Listen to writers and experts from all over tell us about their latest work on 2nd Fridays (8:00 pm, monthly September to May) held at the Rappahannock Library or at one of two theaters in the town of Washington.
We need your help to find new 2nd Friday speakers. Many of our best speakers have come from your suggestions. Please contact us at firstname.lastname@example.org with ideas. Speakers need not have a Rappahannock connection, although that is a bonus. All topics of general interest will be eagerly considered.
Upcoming RAAC Library Talks
February, 2020, Jim Reston
Jim Reston talked about his new book, The Impeachment Diary: Eyewitness to the Removal of a President, his first-hand account of the impeachment of Richard Nixon. Reston discussed the Nixon impeachment and the Trump impeachment, and what lessons we can draw from those two sagas.
Richard Nixon was perhaps “the most fascinating politician of the twentieth century,” in Reston’s judgment, and he watched his career in close-up. His account of the Nixon impeachment is “impossible to put down,” in the words of the constitutional scholar Laurence Tribe, and the Christian Science Monitor called Reston’s book “an edge-of-your-seat account.”
Reston, who has deep local roots, is one of America’s most versatile and most acclaimed writers. He is a novelist, a historian, and a playwright; his Galileo’s Torch and Sherman The Peacemaker were both performed in Rappahannock with a cast that included several Rappahannock notables.
January, 2020, Michael Shea
Michael Shea, a therapist in Washington, DC, talked about Art, Consciousness, Ethics, and Social Media
Shea described art as a vehicle of self-expression. Mental health uses art as a tool to understand symbols, dreams, express feelings, and increase awareness. Technology and the expansion of art in digital platforms and social media has re-surfaced a need to discuss boundaries, consciousness, and ethics of self-expression with civility. Michael’s remarks offered thoughts for consideration and discussion based on his experience as an Integrative Psychotherapist, a performing artist, and as a “seeker” of knowledge and wisdom.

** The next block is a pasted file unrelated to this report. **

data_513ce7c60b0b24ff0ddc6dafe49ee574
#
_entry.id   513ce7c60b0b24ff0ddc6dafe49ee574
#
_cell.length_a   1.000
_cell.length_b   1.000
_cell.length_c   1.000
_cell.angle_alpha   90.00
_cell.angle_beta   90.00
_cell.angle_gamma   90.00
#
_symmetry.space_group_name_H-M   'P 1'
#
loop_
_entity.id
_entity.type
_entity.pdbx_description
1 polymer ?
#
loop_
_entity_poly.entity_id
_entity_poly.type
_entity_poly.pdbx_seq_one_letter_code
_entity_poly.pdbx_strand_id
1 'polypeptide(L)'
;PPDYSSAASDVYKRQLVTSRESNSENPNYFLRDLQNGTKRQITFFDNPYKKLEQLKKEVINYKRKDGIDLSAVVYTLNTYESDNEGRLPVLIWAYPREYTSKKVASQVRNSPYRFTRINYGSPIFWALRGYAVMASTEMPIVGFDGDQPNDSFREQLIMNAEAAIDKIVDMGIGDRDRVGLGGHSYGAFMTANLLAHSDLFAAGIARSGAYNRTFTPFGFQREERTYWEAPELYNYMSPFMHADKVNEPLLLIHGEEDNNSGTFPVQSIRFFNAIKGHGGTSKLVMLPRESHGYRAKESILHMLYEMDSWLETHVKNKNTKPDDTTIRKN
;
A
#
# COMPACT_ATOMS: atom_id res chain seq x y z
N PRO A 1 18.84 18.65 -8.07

December, 2019, Randy Rieland
Journalist Randy Rieland told us about what he has learned in his close-up examinations of Rappahannock County. He called his talk “Simple Beauty, Complex Place.”
For the past three years, Rieland has written about some of the bigger challenges facing the county — from spotty cell and broadband service to the aging volunteer fire and rescue squads to limited health care options. Through the many interviews for those stories in the Rappahannock News, he has come to better appreciate how, for all its seeming simplicity, this is one complicated community.
Rieland has been a newspaper and magazine editor and writer for more than 25 years. He has written for the Washingtonian, Johns Hopkins Magazine, and Smithsonian. He also worked in digital media for 17 years, including as the head of digital media for the Discovery Channel. He and his wife Carol Ryder live in DC and in Rappahannock.
November 2019, Dana Hand Evans
November’s 2nd Friday Talk featured Dana Hand Evans, the Executive Director/Chief Executive Officer of the Museum of the Shenandoah Valley in Winchester, VA. The MSV is on a 450-acre site, which is complete with three historic houses, twelve buildings, seven acres of public gardens, 200 acres of working farm and a 50,000 square-foot Museum gallery and administration building.
The museum’s website can be found here:
October 2019, Al Regnery
Al Regnery talked about his new book Unlikely Pilgrim: A Journey Into History and Faith. Over the course of twenty years and eleven trips, Regnery and a close friend hiked, biked, and hitchhiked their way to sites that played an important role in the history of Christianity and Islam. They visited monasteries and churches in Greece, Turkey, and Syria, among other sites, focusing on the role of religion and faith in the lives of those they met, and in their own lives as well.
September 2019, John Bourgeois
For many years Colonel John Bourgeois was director of “The President’s Own” United States Marine Band. He called his talk, which looked back at his long and celebrated career, “Sins of My Youth.” Bourgeois’s career spanned nine presidential administrations, from Eisenhower to Clinton. Along the way he collected too many honors to list and rose to become, in the words of the Secretary of the Navy, “a national treasure.” We have a video of his talk (made by Ray Boc) here.
Past Speakers 2017- spring, 2019 here.
Past Speakers, 2014-16 here.